of Rabbi Moshe Cordevero (the 'Ramak')
by Rabbi Moshe Miller
(Chagiga 14b), Zohar (I, 26b) and Tikunei Zohar (Tikun 40) report the
following incident regarding four Mishnaic Sages
taught: Four [Sages] entered the Pardes [literally "the orchard."
Rashi explains that they ascended to heaven by utilizing the [Divine]
Name, i.e., they achieved a spiritual elevation (Tosafot, ad loc) through
intense meditation on G-d's Name]. They were Ben Azzai, Ben Zoma, Acher
[Elisha ben Avuya, called Acher - the other one - because of what happened
to him after he entered the Pardes] and Rabbi Akiva. Rabbi Akiva said
to them [prior to their ascension]: "When you come to the place
of pure marble stones, do not say, 'Water! Water!' for it is said, 'He
who speaks untruths shall not stand before My eyes' (Psalms 101:7)."
Ben Azzai gazed [at the Divine Presence - Rashi] and died. Regarding
him the verse states, "Precious in the eyes of G-d is the death
of His pious ones" (Psalms 116:15). Ben Zoma gazed and was harmed
[he lost his sanity - Rashi]. Regarding him the verse states, "Did
you find honey? Eat as only much as you need, lest you be overfilled
and vomit it up" (Proverbs 25:16). Acher cut down the plantings
[he became a heretic]. Rabbi Akiva entered in peace and left in peace.
cites the Tikunei Zohar which adds some details not mentioned in the
Saba [an old man] stood up and said [to Rabbi Shimon bar Yochai], "Rabbi,
Rabbi! What is the meaning of what Rabbi Akiva said to his students,
"When you come to the place of pure marble stones, do not say,
'Water! Water!' lest you place yourselves in danger, for it is said,
'He who speaks untruths shall not stand before My eyes.' But it is written,
"There shall be a firmament between the waters and it shall separate
between water [above the firmament] and water [below the firmament]"
(Genesis 1:6). Since the Torah describes the division of the waters
in to upper and lower, why should it be problematic to mention this
division? Furthermore, since there are [in fact] upper and lower waters,
why did Rabbi Akiva warn them, "do not say, 'Water! Water!'"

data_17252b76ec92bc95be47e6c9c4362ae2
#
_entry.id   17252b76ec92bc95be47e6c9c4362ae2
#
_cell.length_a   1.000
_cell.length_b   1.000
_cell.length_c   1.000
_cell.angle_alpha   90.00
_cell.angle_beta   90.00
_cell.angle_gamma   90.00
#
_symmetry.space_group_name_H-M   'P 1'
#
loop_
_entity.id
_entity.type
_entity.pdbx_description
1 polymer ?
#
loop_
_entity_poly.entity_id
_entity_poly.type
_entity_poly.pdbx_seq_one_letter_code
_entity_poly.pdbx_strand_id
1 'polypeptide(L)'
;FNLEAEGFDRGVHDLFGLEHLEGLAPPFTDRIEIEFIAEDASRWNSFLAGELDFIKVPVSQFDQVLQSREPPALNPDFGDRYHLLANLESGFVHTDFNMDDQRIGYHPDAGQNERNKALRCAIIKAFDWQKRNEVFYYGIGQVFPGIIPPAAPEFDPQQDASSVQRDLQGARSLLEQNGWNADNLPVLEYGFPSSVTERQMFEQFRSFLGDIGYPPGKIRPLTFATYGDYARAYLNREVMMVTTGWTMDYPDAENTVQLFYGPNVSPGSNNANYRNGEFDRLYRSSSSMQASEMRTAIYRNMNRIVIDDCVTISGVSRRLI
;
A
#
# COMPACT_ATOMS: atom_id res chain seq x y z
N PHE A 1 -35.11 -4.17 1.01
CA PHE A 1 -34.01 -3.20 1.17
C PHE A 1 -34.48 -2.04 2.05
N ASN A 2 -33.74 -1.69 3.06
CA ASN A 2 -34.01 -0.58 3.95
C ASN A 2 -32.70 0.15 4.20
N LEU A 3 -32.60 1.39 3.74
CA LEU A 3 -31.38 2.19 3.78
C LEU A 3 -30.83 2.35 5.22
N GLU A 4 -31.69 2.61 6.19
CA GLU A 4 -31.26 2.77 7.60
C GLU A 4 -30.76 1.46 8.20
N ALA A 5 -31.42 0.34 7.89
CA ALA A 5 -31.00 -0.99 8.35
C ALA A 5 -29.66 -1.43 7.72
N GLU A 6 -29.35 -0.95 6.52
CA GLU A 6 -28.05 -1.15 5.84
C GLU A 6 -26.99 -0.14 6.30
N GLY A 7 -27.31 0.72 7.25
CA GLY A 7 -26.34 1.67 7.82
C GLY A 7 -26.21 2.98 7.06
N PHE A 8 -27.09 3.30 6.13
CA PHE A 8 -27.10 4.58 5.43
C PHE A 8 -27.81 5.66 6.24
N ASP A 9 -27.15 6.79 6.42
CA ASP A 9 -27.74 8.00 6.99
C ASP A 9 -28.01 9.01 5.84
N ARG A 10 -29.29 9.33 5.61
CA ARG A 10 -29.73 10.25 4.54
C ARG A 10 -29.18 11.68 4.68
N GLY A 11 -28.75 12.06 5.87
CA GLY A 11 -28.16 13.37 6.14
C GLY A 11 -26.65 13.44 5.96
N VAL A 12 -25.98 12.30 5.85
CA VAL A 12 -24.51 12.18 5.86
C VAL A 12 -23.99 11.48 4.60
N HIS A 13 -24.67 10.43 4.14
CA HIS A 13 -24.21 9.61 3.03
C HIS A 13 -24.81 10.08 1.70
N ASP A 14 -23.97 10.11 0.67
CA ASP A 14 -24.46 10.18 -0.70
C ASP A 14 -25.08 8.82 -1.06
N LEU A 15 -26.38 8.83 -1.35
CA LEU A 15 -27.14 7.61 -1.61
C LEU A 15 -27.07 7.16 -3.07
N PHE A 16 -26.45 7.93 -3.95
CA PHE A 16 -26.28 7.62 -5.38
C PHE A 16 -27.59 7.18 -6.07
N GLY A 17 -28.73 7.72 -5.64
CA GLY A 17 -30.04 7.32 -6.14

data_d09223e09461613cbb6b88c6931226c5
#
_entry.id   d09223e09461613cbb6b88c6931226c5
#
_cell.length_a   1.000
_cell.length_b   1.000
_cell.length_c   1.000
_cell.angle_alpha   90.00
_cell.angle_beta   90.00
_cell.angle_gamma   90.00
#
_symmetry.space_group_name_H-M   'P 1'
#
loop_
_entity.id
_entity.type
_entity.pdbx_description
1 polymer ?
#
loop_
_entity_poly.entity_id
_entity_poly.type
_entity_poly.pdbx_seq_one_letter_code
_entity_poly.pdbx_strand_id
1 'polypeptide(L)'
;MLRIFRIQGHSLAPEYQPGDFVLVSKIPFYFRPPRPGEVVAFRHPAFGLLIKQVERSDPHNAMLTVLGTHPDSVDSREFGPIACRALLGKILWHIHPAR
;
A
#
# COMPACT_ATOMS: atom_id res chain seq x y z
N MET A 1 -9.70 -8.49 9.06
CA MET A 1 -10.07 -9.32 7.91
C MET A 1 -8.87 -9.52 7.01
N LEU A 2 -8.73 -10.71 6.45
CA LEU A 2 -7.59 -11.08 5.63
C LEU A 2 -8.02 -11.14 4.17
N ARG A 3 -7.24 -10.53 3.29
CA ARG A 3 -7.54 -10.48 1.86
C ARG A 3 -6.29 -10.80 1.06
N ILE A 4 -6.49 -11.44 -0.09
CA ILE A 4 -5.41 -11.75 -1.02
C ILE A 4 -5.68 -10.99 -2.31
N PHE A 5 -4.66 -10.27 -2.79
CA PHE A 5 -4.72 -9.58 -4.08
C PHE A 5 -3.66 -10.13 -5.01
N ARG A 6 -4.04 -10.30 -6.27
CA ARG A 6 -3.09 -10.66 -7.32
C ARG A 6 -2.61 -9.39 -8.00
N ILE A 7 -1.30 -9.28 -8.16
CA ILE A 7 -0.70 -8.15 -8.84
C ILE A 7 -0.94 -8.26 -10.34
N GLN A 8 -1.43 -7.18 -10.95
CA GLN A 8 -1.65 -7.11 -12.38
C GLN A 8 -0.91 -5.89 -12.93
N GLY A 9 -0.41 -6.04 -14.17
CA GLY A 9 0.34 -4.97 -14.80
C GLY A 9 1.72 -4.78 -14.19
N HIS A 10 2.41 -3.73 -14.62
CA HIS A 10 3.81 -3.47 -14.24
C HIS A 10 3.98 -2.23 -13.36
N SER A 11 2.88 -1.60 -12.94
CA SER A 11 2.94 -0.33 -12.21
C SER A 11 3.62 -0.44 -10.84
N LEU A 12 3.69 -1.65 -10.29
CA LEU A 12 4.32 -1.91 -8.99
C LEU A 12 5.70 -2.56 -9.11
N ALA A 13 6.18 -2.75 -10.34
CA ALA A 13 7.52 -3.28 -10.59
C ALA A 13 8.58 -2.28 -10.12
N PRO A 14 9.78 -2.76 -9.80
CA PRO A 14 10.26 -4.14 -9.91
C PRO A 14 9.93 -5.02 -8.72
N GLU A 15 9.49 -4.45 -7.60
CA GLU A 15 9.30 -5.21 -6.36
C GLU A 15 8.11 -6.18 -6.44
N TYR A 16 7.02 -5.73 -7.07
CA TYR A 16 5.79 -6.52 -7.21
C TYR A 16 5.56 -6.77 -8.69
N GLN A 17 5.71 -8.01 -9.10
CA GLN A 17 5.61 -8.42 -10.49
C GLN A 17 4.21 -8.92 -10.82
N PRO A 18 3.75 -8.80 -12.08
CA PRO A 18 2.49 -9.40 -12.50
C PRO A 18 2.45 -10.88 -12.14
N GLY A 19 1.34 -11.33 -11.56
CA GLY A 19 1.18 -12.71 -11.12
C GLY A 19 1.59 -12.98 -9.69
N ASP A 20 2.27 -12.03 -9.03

The Holy Lamp
[a title accorded to Rabbi Shimon bar Yochai] replied, "Saba, it
is proper that you reveal this secret that the chevraya [Rabbi Shimon's
circle of disciples] have not grasped clearly."
Saba answered, "Rabbi, Rabbi, Holy Lamp. Surely the pure marble
stones are the letter yud - one the upper yud of the letter aleph, and
one the lower yud of the letter aleph [an aleph in script is formed
by an upright yud at the top to the right, and an upside-down yud at
the bottom to the left, joined by a vav, the diagonal line between them
- à]. Here there is no spiritual impurity; only pure marble stones,
and so there is no separation between one water and the other; they
form a single unity from the aspect of the Tree of Life, which is the
vav in the midst of the letter aleph. In this regard it states, "[lest
he put forth his hand] and if he take of the Tree of Life [and eat and
live forever] (Genesis 3:22)
begins to analyze these passages
of Rabbi Akiva's exhortation is that the Sages should not declare that
there are two types of water. Since there are not [two types of water]
one would be causing a separation. This is the meaning of "do not
say, 'water, water'" - do not say that there are two types of water,
lest you endanger yourself because of the sin of separation. For this
reason the old man asked two questions, both of which are real questions:
"There shall be a firmament between the waters and it shall separate
(Genesis 1:6). Thus there are two types of water and a separation between
them. In this case, does it not appear to be permissible to refer to
two types of water? Even more problematic is that the Torah itself states,
"It shall separate between water and water" - the water above
the firmament and the water below the firmament. This is a complete
The old man
asked a second question - the waters are in fact of two types: water
above the firmament and water below the firmament [in rivers, lakes
and seas]. Why then did Rabbi Akiva exhort them not to say "water,
water, lest they endanger themselves?" On the contrary; it should
be permitted to mention two types of water, for this is no worse than
the language used by the Torah, and this is also the situation in fact!
Now Rabbi Shimon
did not wish to explain this matter himself; he wanted his disciples
to hear it from the old man. The old man explained that each of the
marble stones represents the letter yud. As we have explained elsewhere
this means a yud at the beginning, and a yud at the end, according to
the mystical explanation of "I am first and I am last" (Isaiah
44:6). The first yud represents chochma, and the second yud represents
malchut, which is also chochma according to the mystical explanation
of the light that returns from below to above (called or chozer). The
upper yud is the yud of the Tetragrammaton (Yud-Hei-Vov-Hei) while the